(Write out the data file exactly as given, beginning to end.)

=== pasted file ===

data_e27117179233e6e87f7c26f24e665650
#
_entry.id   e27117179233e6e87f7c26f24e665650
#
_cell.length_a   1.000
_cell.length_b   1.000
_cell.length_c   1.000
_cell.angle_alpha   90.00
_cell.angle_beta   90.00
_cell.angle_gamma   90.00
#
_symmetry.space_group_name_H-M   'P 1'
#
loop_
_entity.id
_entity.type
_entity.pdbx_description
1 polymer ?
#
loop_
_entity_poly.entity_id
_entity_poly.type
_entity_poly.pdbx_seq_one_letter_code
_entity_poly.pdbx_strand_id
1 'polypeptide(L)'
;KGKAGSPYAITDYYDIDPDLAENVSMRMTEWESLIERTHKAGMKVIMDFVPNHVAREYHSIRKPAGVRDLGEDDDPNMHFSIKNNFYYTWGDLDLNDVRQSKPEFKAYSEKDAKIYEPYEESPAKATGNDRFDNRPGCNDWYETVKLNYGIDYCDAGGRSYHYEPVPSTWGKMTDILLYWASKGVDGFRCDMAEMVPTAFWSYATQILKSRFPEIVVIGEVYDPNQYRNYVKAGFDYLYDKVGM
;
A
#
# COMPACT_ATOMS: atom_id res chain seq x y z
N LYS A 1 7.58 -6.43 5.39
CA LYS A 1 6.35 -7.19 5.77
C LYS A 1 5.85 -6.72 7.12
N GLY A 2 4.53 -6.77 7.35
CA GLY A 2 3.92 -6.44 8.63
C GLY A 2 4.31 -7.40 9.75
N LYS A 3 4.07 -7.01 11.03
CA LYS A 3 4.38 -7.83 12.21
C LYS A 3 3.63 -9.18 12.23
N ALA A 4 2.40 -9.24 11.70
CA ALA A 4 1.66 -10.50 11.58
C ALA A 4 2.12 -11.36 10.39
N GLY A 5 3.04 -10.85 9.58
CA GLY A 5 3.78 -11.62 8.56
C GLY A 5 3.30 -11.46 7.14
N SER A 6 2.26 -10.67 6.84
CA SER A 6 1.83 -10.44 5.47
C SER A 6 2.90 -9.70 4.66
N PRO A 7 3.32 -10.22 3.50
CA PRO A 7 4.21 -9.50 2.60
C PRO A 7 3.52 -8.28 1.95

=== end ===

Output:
data_e27117179233e6e87f7c26f24e665650
#
_entry.id   e27117179233e6e87f7c26f24e665650
#
_cell.length_a   1.000
_cell.length_b   1.000
_cell.length_c   1.000
_cell.angle_alpha   90.00
_cell.angle_beta   90.00
_cell.angle_gamma   90.00
#
_symmetry.space_group_name_H-M   'P 1'
#
loop_
_entity.id
_entity.type
_entity.pdbx_description
1 polymer ?
#
loop_
_entity_poly.entity_id
_entity_poly.type
_entity_poly.pdbx_seq_one_letter_code
_entity_poly.pdbx_strand_id
1 'polypeptide(L)'
;KGKAGSPYAITDYYDIDPDLAENVSMRMTEWESLIERTHKAGMKVIMDFVPNHVAREYHSIRKPAGVRDLGEDDDPNMHFSIKNNFYYTWGDLDLNDVRQSKPEFKAYSEKDAKIYEPYEESPAKATGNDRFDNRPGCNDWYETVKLNYGIDYCDAGGRSYHYEPVPSTWGKMTDILLYWASKGVDGFRCDMAEMVPTAFWSYATQILKSRFPEIVVIGEVYDPNQYRNYVKAGFDYLYDKVGM
;
A
#
# COMPACT_ATOMS: atom_id res chain seq x y z
N LYS A 1 7.58 -6.43 5.39
CA LYS A 1 6.35 -7.19 5.77
C LYS A 1 5.85 -6.72 7.12
N GLY A 2 4.53 -6.77 7.35
CA GLY A 2 3.92 -6.44 8.63
C GLY A 2 4.31 -7.40 9.75
N LYS A 3 4.07 -7.01 11.03
CA LYS A 3 4.38 -7.83 12.21
C LYS A 3 3.63 -9.18 12.23
N ALA A 4 2.40 -9.24 11.70
CA ALA A 4 1.66 -10.50 11.58
C ALA A 4 2.12 -11.36 10.39
N GLY A 5 3.04 -10.85 9.58
CA GLY A 5 3.78 -11.62 8.56
C GLY A 5 3.30 -11.46 7.14
N SER A 6 2.26 -10.67 6.84
CA SER A 6 1.83 -10.44 5.47
C SER A 6 2.90 -9.70 4.66
N PRO A 7 3.32 -10.22 3.50
CA PRO A 7 4.21 -9.50 2.60
C PRO A 7 3.52 -8.28 1.95